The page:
Time is linked to perception. It can be argued very strongly that time doesn’t really exist. It was Albert Einstein and his theories of special and general relativity that showed time is an ‘illusion’. What appears to be a certain unit of time for one, is completely different for another.

Einstein, who met with Tagore (the writer I quoted at the beginning of this piece) and engaged in discussions into the nature of reality with him, said: “People like us, who believe in physics, know that the distinction between past, present, and future is only a stubbornly persistent illusion.”

Which, many scientists assert, is all the dimension of time is. They say time isn’t a concrete thing but is an abstraction solely dependent on an observer’s perspective and motion.

Go back to even Aristotle and he believed time wasn’t something that existed in of itself. He defined time as “a number of change in respect of the before and after.” To take his argument to the logical conclusion, he postulated that in order for there for to be ‘time’ there must be some being to count it. Therefore time is dependent on the observer and observers have their own vantage point.

As a result of the symbiotic relationship between time and change, Aristotle also said that anything that lasts forever doesn’t exist in time; it’s timeless.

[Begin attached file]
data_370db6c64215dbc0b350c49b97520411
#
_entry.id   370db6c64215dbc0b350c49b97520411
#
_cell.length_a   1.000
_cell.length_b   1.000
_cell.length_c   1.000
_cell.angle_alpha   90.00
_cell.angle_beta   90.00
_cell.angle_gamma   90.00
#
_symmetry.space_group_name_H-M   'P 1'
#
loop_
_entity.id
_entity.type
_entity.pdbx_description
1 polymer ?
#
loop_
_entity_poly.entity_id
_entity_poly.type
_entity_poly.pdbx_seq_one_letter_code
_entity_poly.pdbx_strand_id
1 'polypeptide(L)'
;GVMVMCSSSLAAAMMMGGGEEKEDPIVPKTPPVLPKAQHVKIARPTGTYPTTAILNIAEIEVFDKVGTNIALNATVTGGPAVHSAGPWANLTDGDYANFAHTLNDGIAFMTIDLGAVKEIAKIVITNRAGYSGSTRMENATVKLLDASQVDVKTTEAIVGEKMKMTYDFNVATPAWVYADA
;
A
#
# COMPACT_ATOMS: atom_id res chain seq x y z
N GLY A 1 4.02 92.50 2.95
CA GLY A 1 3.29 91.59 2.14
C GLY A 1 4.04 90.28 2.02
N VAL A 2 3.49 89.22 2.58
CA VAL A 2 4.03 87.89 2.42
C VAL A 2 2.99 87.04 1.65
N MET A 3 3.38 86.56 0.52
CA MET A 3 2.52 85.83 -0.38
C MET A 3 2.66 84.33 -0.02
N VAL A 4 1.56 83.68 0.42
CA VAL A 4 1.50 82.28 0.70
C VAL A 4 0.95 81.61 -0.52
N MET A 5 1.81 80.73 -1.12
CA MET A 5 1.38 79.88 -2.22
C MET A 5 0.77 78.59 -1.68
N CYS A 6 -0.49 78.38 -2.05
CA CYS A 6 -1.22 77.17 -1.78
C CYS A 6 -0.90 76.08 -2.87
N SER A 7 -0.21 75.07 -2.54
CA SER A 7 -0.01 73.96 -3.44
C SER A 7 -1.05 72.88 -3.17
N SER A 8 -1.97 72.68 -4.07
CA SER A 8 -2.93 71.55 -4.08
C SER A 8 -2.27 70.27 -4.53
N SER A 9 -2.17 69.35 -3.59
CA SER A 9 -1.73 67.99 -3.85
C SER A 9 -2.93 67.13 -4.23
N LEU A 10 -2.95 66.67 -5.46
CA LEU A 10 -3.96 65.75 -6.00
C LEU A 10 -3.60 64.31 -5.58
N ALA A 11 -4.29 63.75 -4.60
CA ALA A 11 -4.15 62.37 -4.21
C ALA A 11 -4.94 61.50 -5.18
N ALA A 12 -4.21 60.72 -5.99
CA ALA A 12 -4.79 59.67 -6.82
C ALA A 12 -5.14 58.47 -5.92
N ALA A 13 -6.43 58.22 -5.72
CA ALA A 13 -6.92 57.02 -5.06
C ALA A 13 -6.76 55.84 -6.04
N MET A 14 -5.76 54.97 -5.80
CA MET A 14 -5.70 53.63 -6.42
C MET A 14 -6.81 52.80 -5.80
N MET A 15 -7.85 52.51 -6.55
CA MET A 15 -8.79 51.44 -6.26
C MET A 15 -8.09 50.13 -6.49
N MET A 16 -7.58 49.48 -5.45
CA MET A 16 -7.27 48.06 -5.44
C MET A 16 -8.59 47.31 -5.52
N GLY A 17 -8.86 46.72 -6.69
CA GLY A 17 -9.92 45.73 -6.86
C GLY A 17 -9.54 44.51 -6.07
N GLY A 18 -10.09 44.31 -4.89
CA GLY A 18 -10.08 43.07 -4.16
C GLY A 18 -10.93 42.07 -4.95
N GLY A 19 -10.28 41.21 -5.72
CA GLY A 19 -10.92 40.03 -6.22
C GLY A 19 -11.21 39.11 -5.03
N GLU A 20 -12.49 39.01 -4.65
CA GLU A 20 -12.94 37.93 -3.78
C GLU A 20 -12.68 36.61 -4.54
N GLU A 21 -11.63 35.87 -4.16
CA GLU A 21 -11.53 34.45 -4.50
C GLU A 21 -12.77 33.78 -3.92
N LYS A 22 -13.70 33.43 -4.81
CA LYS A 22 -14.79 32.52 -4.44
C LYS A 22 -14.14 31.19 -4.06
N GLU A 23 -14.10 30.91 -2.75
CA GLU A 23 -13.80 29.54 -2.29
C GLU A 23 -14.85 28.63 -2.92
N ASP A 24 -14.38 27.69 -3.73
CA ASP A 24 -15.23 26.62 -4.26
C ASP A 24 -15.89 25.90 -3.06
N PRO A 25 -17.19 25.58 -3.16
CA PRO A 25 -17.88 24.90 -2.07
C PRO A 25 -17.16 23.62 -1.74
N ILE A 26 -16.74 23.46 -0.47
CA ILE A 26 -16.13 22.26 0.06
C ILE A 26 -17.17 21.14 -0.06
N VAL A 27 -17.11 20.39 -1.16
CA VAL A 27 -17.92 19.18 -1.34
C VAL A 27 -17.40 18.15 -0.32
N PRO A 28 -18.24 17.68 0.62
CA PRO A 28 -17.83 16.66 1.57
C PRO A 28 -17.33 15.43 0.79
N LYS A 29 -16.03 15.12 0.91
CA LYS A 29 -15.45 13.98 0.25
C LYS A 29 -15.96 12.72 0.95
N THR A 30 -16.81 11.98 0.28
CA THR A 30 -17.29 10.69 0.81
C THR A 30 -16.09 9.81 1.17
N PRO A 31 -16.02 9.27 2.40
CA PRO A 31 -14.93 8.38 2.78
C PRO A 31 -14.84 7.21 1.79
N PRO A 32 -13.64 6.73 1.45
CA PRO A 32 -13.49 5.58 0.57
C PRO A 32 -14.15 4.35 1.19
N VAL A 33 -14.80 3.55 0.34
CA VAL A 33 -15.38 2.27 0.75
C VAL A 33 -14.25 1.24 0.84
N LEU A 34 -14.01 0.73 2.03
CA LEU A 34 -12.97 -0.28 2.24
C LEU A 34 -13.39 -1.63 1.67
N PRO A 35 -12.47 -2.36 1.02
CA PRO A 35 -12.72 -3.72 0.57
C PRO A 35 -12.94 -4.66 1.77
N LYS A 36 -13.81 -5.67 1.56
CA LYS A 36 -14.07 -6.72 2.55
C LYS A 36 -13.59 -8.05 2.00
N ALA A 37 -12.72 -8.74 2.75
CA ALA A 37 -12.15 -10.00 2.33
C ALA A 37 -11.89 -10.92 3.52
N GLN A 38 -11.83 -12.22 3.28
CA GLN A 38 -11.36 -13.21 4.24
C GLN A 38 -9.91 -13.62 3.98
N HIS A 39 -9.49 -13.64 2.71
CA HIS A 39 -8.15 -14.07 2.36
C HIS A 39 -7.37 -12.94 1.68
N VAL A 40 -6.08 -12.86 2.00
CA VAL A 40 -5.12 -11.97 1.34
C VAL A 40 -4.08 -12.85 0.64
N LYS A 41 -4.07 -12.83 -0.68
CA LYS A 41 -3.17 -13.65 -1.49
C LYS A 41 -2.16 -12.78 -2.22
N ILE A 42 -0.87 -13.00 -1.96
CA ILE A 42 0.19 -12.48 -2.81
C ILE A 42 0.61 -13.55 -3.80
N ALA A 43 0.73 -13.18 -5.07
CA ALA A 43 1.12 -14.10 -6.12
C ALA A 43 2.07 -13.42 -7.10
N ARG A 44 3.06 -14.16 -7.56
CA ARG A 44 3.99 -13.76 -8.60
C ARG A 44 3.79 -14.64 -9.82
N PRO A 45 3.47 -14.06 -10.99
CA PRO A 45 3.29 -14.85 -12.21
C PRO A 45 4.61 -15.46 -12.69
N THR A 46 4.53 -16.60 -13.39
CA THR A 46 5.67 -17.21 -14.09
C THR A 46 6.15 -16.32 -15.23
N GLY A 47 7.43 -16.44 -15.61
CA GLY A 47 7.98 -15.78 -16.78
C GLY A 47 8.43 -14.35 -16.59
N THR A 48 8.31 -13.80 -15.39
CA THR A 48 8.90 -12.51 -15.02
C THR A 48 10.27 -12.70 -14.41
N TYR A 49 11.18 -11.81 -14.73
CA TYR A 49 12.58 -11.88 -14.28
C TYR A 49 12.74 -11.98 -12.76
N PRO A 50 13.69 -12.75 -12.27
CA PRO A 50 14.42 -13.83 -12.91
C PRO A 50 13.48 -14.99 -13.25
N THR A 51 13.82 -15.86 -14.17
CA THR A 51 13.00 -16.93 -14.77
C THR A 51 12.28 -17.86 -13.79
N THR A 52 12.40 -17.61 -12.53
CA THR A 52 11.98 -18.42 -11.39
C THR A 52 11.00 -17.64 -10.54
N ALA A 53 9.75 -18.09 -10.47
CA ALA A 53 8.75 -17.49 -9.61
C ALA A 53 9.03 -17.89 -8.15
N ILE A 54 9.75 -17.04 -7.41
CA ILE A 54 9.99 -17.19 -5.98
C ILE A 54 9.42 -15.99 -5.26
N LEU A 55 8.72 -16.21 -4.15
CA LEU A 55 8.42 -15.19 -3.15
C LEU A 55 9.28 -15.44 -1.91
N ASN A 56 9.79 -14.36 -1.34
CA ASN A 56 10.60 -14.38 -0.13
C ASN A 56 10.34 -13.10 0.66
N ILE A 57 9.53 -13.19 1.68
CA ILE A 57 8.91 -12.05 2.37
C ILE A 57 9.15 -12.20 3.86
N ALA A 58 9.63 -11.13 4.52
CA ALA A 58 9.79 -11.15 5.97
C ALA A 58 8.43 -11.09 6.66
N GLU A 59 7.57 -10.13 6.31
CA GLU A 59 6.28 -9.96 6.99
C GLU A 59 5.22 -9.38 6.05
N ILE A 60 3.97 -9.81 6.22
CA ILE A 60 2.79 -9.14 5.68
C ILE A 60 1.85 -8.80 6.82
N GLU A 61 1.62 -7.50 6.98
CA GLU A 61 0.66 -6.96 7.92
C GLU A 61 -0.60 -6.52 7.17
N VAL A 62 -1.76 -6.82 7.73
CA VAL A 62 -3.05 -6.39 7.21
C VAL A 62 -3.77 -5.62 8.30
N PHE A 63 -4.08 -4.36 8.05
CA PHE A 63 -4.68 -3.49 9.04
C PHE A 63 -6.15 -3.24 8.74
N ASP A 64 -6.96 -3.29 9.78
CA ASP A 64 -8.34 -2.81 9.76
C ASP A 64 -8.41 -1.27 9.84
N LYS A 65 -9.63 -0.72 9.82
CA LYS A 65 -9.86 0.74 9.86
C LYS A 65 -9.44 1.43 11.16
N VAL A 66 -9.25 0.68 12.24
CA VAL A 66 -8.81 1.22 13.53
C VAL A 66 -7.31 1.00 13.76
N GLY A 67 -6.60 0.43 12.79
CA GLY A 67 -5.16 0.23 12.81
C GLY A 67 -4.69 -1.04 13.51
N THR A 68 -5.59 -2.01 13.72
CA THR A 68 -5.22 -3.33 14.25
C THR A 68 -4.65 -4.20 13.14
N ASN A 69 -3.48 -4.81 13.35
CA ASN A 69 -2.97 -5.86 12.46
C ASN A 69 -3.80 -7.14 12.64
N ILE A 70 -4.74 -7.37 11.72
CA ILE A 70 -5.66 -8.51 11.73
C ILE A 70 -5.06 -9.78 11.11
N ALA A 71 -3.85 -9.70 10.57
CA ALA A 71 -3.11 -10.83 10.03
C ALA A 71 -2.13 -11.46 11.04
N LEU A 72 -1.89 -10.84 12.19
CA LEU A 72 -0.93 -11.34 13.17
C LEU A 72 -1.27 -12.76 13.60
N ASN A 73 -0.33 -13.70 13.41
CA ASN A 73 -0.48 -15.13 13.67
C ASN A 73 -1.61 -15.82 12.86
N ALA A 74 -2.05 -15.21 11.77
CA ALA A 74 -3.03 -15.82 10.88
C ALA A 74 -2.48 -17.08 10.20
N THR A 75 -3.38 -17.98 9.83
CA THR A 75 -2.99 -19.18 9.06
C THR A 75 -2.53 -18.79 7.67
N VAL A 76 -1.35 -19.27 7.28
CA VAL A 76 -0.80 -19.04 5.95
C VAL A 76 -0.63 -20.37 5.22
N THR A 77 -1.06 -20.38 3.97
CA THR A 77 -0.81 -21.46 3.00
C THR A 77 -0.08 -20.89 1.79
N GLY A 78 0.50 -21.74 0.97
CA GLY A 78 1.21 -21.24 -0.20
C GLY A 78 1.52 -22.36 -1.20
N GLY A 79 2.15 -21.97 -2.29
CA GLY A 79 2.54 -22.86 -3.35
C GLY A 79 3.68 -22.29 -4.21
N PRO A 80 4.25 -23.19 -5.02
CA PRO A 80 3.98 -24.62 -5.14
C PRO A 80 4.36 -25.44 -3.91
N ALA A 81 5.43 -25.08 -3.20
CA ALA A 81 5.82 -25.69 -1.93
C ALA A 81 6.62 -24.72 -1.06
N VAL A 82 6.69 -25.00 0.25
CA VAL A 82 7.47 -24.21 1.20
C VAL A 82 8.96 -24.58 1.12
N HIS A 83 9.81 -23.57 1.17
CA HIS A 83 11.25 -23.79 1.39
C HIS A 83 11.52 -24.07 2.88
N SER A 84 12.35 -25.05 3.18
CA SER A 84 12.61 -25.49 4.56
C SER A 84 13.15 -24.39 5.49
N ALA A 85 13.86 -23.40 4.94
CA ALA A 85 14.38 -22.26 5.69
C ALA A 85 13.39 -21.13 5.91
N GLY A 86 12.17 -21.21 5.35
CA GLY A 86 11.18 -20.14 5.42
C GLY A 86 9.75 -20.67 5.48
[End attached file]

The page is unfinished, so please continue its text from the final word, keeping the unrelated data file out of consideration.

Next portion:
When we think we are watching the sun set over the horizon, it has in fact already set eight or so minutes ago. The sun is 93 million miles away from Earth and light travels at a speed of 186, 282 miles per second, so it takes just over eight minutes for the light of the sun to reach us. When you think you’re watching the sun set, it’s a mirage that we take to be reality. The sun is already not there. But our experience of it in the now, not in time, is timeless.

The Japan quake has knocked ‘time’ off the day. But we lose a lot of time ourselves by not living in the moment.

The key to having enough time and making every second count is to fully appreciate the now.

When you are engaged in meaningful (by which I mean whatever is meaningful to your individual soul) activity, time is well spent. When you are fulfilling your purpose, your calling, whatever it is that feeling inside urges you to do, then you are living in the infinite moment.

When you are truly living in the now, your actions, your intentions, your energy are living in eternity. It’s all about quality not quantity.

The disaster in Japan surely makes one realise how important every moment of being is.

“The butterfly counts not months but moments, and has time enough.”

* IF you are inspired by these thoughts, please donate what you can to UNICEF, who are working to help children affected by the Japan earthquake.

UNICEF Executive Director Anthony Lake said in a press statement: “As in all emergencies of such devastating magnitude, children are the most vulnerable.

“Working in close cooperation with the Japan Committee for UNICEF, we have offered our support to protect the children affected by this catastrophe and to provide critical services in the days ahead.”